In April 2007 I went on a mini vacation to an NA convention in the Florida Keys. I was tired and needed a break. When you hear that “recovery is hard work” I can tell you they are not kidding. We in the rooms of recovery see so many newcomers come and go that I wanted to tell this story about my Keys convention experience. There are many recovery oriented fun things to do in this new way of life, conventions, and roundups being a couple of my favorites.
We aren’t rough campers so many of us have motor homes or travel trailers. We caravan down each year and set up camp as a group. We go to meetings, workshops, and there is the usual talent show, Karaoke contest and dances. This year one of the people in our group brought his diving experience and gear to share with the rest of us. He took us to Loke Reef.
The water was crystal clear and any where from 10 to 75 feet deep. I was diving with my dive partner when we came upon a 6-foot shark. We followed behind the shark for a while. I was amazed to see a fish this size moving through the reefs, peaks and crevices.
After following the shark for a while we turned and headed back for the boat. As we came around one of the reefs peaks, I saw a woman kneeling on the sand bottom and she was praying. I recognized the girl as a TPOT alumni. I got goose bumps when I realized that when I first met this girl she was living a life without any purpose or hope and here she was 3 1/2 years later clean and sober and praying on the bottom of the Atlantic Ocean. I was immediately filled with gratitude for recovery. Later that evening while at the main speaker meeting there were another 12 TPOT alumni with anywhere from 6 months to 3 1/2 years clean and sober.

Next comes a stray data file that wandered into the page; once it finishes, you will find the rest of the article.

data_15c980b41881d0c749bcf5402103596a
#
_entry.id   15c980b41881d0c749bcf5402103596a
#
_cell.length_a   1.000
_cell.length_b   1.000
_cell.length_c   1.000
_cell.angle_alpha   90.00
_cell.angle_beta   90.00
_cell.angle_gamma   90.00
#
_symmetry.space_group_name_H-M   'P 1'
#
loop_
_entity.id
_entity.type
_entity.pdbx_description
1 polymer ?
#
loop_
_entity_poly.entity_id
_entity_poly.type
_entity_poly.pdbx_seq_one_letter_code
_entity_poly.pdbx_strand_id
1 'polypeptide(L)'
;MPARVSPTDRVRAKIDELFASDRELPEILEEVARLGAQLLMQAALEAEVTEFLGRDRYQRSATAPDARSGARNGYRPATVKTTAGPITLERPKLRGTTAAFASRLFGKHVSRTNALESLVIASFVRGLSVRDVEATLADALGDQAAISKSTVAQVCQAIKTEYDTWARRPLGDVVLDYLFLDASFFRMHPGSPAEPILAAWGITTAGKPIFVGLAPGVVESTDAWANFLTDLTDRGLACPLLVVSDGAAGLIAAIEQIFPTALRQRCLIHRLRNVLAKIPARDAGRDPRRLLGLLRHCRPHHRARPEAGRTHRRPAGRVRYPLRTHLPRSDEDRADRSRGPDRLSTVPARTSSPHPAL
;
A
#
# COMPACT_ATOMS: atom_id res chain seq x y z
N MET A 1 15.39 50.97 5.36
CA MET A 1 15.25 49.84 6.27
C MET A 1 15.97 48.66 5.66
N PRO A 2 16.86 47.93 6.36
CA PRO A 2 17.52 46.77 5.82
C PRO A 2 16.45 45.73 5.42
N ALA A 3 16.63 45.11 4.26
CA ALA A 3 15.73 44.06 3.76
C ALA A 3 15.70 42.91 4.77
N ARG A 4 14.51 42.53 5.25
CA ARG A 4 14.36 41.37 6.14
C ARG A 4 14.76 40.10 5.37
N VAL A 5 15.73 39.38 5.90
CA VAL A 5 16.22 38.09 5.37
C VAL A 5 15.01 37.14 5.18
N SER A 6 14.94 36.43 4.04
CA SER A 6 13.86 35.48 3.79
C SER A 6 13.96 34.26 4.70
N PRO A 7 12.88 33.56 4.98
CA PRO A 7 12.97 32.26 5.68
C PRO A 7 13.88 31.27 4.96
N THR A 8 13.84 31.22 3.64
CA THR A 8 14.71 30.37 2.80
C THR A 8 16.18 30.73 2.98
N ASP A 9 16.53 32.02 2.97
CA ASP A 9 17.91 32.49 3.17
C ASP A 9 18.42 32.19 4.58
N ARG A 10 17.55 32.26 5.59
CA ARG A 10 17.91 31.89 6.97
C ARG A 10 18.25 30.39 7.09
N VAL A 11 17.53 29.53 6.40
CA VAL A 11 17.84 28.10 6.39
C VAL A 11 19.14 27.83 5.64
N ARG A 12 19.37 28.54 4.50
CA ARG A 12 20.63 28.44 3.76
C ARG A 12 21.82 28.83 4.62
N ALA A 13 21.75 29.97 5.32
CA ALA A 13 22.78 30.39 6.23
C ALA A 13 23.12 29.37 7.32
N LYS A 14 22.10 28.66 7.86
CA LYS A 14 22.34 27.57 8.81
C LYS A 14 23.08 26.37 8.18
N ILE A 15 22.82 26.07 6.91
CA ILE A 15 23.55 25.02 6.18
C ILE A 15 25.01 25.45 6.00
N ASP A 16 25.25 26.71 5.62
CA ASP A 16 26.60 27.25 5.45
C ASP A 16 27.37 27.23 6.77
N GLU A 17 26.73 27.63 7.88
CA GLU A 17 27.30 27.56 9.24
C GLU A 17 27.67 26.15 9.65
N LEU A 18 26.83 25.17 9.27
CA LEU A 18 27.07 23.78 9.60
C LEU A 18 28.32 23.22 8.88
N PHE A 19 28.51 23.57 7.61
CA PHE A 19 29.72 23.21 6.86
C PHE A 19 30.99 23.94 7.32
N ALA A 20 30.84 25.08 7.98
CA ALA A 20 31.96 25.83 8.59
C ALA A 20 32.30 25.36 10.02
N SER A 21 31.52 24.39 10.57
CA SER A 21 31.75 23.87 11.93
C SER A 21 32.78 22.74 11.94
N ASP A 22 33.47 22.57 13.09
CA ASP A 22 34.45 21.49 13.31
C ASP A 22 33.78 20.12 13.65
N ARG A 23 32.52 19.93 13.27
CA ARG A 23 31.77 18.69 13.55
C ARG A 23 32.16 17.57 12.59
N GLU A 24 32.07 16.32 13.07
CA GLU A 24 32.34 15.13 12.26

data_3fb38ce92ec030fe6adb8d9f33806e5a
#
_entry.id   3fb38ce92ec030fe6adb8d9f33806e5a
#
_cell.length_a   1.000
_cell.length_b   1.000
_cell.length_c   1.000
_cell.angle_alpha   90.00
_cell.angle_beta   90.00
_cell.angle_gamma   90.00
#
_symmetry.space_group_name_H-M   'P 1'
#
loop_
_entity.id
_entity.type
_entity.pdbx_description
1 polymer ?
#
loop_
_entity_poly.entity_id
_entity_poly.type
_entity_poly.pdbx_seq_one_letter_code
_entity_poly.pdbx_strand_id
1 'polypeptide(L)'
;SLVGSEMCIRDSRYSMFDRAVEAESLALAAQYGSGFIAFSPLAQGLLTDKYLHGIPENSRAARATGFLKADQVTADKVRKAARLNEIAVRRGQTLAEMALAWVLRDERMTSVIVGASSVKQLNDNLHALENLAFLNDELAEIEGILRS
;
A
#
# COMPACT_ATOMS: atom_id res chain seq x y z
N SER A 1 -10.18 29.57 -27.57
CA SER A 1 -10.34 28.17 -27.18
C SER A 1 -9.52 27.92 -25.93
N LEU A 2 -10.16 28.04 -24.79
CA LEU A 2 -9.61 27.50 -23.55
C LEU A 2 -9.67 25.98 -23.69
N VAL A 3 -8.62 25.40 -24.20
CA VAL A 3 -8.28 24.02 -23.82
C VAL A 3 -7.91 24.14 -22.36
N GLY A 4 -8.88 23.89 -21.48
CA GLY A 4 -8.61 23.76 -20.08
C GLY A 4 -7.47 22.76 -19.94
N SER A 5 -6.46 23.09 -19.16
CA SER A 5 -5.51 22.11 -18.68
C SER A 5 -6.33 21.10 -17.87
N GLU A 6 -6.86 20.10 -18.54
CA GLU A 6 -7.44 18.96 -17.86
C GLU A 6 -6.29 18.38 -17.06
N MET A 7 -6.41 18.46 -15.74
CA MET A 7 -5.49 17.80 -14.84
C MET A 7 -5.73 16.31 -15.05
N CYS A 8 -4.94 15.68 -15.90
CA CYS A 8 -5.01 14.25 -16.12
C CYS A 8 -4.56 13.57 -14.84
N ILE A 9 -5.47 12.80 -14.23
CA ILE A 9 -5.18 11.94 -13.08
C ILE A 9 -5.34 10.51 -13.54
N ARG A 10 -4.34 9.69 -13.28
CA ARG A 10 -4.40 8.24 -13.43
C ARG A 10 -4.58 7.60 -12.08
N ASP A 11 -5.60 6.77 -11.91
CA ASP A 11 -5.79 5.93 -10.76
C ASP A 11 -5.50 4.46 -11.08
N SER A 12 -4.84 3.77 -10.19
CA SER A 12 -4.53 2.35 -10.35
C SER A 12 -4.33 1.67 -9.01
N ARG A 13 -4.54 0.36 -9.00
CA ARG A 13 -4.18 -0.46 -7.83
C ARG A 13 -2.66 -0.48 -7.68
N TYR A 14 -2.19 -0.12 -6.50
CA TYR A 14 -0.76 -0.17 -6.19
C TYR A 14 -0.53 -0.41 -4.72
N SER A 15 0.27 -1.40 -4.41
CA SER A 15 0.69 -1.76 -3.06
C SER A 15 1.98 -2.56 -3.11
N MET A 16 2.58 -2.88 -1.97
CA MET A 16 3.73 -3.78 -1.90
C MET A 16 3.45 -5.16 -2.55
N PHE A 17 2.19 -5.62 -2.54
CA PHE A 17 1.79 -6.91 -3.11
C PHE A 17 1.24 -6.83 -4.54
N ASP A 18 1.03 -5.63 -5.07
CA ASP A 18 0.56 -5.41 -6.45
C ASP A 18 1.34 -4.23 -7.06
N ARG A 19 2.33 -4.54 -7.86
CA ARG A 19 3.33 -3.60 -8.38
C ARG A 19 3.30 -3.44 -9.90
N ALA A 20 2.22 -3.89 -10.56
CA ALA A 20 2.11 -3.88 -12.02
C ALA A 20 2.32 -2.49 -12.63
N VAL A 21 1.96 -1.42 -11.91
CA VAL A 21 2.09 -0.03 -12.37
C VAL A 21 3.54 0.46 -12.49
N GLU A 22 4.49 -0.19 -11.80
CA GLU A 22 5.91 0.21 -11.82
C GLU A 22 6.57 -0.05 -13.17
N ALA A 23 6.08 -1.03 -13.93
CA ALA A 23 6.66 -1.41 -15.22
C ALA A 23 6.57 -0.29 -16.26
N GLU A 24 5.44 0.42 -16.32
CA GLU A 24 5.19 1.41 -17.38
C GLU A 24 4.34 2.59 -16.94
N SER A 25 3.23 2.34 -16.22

I sometimes get caught up in the drama of people who choose to go back to living life in their disease and forget to focus on the ones who do the foot work to stay clean and sober. I need to remember with the help of a higher power, the good start that they got here at TPOT, meetings and the help of the fellowship, we can recover.